Texture and tone take precedence over any sort of traditional solo structure here, and this leads to the second surprising thing about the album. For a collective improvisation including dueling electric guitars, the overall sound is much less cluttered than one might expect, as the guitarists appear to be taking turns—or at least generally staying out of each other's way—for the first several minutes of the piece, building up to a sort of dramatic climax at which time both are audibly doing different (though sonically similar, even inter-related) things at the same time, and eventually powering down again. Messrs Spaceman and Coxon serve up shards of sound that compliment (and respond to) what the organ is doing, but they avoid shredding for the sake of shredding. It makes the whole “jazz” label almost irrelevant, in much the same way Sonny Sharrock threatened to on any number of records going back to the mid-'60s.

Significantly, the blurring of boundaries between “jazz,” “rock,” and “noise” (or whatever more specific term one might care to apply) never feels forced on Black Music Disaster; it just happens. The lack of pretension is refreshing because there is never any sense that the music is being crushed under its own conceptual weight. In short, this is what the Blue Series should have sounded like all along.


The Best Indie Rock of 2017

Photo courtesy of Matador Records

The indie rock genre is wide and unwieldy, but the musicians selected here share an awareness of one's place on the cultural-historical timeline.

Indie rock may be one of the most fluid and intangible terms currently imposed upon musicians. It holds no real indication of what the music will sound like and many of the artists aren't even independent. But more than a sonic indicator, indie rock represents a spirit. It's a spirit found where folk songsters and punk rockers come together to dialogue about what they're fed up with in mainstream culture. In so doing they uplift each other and celebrate each other's unique qualities.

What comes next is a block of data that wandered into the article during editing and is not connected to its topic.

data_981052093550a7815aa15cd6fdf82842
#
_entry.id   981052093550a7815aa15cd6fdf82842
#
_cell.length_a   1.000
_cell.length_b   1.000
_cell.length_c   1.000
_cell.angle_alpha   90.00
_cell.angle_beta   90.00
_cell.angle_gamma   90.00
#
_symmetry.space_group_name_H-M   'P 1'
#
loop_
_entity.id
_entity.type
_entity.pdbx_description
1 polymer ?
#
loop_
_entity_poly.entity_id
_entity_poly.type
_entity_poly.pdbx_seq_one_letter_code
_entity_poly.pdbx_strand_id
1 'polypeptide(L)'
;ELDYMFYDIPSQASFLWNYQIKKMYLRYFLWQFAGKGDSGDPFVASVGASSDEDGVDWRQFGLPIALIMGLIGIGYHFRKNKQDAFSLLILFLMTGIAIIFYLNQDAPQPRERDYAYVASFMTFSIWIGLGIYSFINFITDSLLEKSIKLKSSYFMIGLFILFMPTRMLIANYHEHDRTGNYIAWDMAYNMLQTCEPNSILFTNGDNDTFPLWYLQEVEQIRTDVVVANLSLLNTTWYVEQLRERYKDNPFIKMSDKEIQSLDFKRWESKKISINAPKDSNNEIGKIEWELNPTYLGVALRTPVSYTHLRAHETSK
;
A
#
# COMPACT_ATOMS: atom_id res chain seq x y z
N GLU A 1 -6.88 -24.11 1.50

With that in mind, our list of 2017's best indie rock albums ranges from melancholy to upbeat, defiant to uplifting, serious to seriously goofy. As always, it's hard to pick the best ten albums that represent the year, especially in such a broad category. Artists like King Gizzard & the Lizard Wizard had a heck of a year, putting out four albums. Although they might fit nicer in progressive rock than here. Artists like Father John Misty don't quite fit the indie rock mold in our estimation. Foxygen, Mackenzie Keefe, Broken Social Scene, Sorority Noise, Sheer Mag... this list of excellent bands that had worthy cuts this year goes on. But ultimately, here are the ten we deemed most worthy of recognition in 2017.

Keep reading... Show less

From genre-busting electronic music to new highs in the ever-evolving R&B scene, from hip-hop and Americana to rock and pop, 2017's music scenes bestowed an embarrassment of riches upon us.